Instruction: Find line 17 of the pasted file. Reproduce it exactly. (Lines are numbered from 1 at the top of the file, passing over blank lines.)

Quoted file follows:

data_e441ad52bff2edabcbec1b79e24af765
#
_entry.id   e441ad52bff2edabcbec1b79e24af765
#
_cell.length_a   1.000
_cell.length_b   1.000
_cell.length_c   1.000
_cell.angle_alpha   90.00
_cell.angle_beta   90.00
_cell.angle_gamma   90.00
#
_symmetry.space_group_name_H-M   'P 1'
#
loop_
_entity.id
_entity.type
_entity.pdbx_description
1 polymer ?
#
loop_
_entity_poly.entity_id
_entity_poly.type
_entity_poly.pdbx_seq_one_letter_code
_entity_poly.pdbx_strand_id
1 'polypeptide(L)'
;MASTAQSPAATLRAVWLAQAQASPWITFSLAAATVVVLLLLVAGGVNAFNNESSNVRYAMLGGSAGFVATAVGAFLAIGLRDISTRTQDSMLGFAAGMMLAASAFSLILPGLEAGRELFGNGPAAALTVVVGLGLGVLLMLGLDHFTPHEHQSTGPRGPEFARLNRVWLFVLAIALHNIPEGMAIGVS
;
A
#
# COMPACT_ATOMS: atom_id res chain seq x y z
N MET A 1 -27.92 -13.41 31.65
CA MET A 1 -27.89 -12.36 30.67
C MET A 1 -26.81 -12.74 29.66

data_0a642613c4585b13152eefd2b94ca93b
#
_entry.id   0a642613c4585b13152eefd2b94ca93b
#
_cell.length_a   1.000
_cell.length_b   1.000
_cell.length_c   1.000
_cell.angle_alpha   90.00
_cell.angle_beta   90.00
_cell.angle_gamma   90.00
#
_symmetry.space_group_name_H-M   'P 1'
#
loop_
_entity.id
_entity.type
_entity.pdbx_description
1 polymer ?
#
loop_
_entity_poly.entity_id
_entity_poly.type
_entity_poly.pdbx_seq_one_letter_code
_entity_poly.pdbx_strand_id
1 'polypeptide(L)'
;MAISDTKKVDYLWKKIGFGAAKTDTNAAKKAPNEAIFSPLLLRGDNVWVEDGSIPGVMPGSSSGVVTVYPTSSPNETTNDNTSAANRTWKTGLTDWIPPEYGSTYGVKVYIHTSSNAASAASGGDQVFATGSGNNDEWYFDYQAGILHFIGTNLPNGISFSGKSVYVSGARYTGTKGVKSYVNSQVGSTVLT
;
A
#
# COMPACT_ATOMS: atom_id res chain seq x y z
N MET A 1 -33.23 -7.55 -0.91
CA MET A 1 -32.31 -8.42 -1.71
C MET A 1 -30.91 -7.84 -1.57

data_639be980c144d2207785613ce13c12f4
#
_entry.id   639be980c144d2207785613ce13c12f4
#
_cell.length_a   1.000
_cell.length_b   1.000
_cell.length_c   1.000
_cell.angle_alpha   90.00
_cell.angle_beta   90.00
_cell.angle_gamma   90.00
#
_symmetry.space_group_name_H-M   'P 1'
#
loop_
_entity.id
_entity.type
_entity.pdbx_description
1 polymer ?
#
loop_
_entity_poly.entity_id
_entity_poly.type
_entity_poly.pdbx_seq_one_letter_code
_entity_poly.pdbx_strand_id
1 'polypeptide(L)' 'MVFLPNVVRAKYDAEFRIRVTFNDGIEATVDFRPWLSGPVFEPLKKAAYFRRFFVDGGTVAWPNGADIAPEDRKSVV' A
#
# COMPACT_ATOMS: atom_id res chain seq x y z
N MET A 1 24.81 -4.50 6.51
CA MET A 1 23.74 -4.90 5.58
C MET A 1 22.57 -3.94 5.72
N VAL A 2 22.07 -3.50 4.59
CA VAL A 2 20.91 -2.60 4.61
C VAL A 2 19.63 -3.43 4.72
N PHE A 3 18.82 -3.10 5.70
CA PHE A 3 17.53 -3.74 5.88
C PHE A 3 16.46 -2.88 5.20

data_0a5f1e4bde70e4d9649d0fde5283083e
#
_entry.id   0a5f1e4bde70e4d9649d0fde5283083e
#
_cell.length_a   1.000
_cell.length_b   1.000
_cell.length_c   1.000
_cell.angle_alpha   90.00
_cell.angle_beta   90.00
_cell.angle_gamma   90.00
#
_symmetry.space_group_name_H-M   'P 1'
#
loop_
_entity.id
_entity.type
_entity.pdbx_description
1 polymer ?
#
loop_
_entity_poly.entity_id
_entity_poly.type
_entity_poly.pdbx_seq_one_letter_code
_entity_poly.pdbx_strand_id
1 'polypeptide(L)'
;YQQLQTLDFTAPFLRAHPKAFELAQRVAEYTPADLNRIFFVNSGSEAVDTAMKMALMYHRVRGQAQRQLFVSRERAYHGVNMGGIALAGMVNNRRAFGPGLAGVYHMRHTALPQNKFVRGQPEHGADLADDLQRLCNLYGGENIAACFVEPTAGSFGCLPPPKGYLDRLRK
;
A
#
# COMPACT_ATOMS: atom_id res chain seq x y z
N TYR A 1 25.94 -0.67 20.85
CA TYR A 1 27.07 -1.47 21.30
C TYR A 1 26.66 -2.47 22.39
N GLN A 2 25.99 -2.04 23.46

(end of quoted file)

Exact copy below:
_entity.pdbx_description